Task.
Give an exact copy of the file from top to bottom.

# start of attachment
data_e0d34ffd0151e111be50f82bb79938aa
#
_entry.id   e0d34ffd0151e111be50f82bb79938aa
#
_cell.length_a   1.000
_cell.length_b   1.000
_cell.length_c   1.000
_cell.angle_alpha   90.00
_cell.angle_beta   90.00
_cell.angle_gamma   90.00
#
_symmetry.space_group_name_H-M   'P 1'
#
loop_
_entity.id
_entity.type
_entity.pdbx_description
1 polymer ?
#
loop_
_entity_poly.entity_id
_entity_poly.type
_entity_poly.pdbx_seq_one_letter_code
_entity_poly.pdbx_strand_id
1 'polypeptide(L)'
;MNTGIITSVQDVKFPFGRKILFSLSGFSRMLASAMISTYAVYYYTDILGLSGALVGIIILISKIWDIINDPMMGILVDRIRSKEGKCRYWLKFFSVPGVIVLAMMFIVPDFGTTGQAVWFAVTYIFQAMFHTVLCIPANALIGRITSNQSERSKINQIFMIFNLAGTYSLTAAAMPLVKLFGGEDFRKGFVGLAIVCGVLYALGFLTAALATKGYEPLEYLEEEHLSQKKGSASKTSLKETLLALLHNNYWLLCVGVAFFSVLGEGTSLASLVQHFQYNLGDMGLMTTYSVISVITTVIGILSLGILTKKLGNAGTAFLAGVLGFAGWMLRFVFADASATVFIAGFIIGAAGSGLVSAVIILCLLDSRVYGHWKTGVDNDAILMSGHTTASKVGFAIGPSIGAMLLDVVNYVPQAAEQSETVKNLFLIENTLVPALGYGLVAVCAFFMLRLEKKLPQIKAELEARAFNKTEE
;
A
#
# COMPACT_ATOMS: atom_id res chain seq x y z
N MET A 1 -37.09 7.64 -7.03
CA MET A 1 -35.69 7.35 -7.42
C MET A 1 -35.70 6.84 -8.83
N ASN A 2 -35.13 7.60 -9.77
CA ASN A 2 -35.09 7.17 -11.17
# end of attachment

data_e0d34ffd0151e111be50f82bb79938aa
#
_entry.id   e0d34ffd0151e111be50f82bb79938aa
#
_cell.length_a   1.000
_cell.length_b   1.000
_cell.length_c   1.000
_cell.angle_alpha   90.00
_cell.angle_beta   90.00
_cell.angle_gamma   90.00
#
_symmetry.space_group_name_H-M   'P 1'
#
loop_
_entity.id
_entity.type
_entity.pdbx_description
1 polymer ?
#
loop_
_entity_poly.entity_id
_entity_poly.type
_entity_poly.pdbx_seq_one_letter_code
_entity_poly.pdbx_strand_id
1 'polypeptide(L)'
;MNTGIITSVQDVKFPFGRKILFSLSGFSRMLASAMISTYAVYYYTDILGLSGALVGIIILISKIWDIINDPMMGILVDRIRSKEGKCRYWLKFFSVPGVIVLAMMFIVPDFGTTGQAVWFAVTYIFQAMFHTVLCIPANALIGRITSNQSERSKINQIFMIFNLAGTYSLTAAAMPLVKLFGGEDFRKGFVGLAIVCGVLYALGFLTAALATKGYEPLEYLEEEHLSQKKGSASKTSLKETLLALLHNNYWLLCVGVAFFSVLGEGTSLASLVQHFQYNLGDMGLMTTYSVISVITTVIGILSLGILTKKLGNAGTAFLAGVLGFAGWMLRFVFADASATVFIAGFIIGAAGSGLVSAVIILCLLDSRVYGHWKTGVDNDAILMSGHTTASKVGFAIGPSIGAMLLDVVNYVPQAAEQSETVKNLFLIENTLVPALGYGLVAVCAFFMLRLEKKLPQIKAELEARAFNKTEE
;
A
#
# COMPACT_ATOMS: atom_id res chain seq x y z
N MET A 1 -37.09 7.64 -7.03
CA MET A 1 -35.69 7.35 -7.42
C MET A 1 -35.70 6.84 -8.83
N ASN A 2 -35.13 7.60 -9.77
CA ASN A 2 -35.09 7.17 -11.17